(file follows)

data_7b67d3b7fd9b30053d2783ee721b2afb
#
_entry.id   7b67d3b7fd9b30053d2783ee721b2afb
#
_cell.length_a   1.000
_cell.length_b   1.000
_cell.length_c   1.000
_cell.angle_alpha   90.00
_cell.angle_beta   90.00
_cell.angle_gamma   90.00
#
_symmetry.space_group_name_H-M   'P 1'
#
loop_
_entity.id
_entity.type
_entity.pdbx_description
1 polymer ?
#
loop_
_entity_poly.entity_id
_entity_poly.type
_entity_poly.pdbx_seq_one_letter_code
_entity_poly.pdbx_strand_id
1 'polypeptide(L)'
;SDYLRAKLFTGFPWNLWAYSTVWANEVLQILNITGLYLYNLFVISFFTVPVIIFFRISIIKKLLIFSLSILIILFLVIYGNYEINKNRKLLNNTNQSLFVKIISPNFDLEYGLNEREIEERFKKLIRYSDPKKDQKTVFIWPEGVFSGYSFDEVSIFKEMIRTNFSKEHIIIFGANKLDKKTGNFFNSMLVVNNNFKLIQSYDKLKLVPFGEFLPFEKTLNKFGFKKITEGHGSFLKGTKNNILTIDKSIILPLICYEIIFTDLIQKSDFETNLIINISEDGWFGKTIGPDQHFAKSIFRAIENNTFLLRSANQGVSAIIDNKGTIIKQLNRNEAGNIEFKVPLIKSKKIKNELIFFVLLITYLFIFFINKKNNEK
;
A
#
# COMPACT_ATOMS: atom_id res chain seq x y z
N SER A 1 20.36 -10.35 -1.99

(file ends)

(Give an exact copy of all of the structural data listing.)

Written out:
data_7b67d3b7fd9b30053d2783ee721b2afb
#
_entry.id   7b67d3b7fd9b30053d2783ee721b2afb
#
_cell.length_a   1.000
_cell.length_b   1.000
_cell.length_c   1.000
_cell.angle_alpha   90.00
_cell.angle_beta   90.00
_cell.angle_gamma   90.00
#
_symmetry.space_group_name_H-M   'P 1'
#
loop_
_entity.id
_entity.type
_entity.pdbx_description
1 polymer ?
#
loop_
_entity_poly.entity_id
_entity_poly.type
_entity_poly.pdbx_seq_one_letter_code
_entity_poly.pdbx_strand_id
1 'polypeptide(L)'
;SDYLRAKLFTGFPWNLWAYSTVWANEVLQILNITGLYLYNLFVISFFTVPVIIFFRISIIKKLLIFSLSILIILFLVIYGNYEINKNRKLLNNTNQSLFVKIISPNFDLEYGLNEREIEERFKKLIRYSDPKKDQKTVFIWPEGVFSGYSFDEVSIFKEMIRTNFSKEHIIIFGANKLDKKTGNFFNSMLVVNNNFKLIQSYDKLKLVPFGEFLPFEKTLNKFGFKKITEGHGSFLKGTKNNILTIDKSIILPLICYEIIFTDLIQKSDFETNLIINISEDGWFGKTIGPDQHFAKSIFRAIENNTFLLRSANQGVSAIIDNKGTIIKQLNRNEAGNIEFKVPLIKSKKIKNELIFFVLLITYLFIFFINKKNNEK
;
A
#
# COMPACT_ATOMS: atom_id res chain seq x y z
N SER A 1 20.36 -10.35 -1.99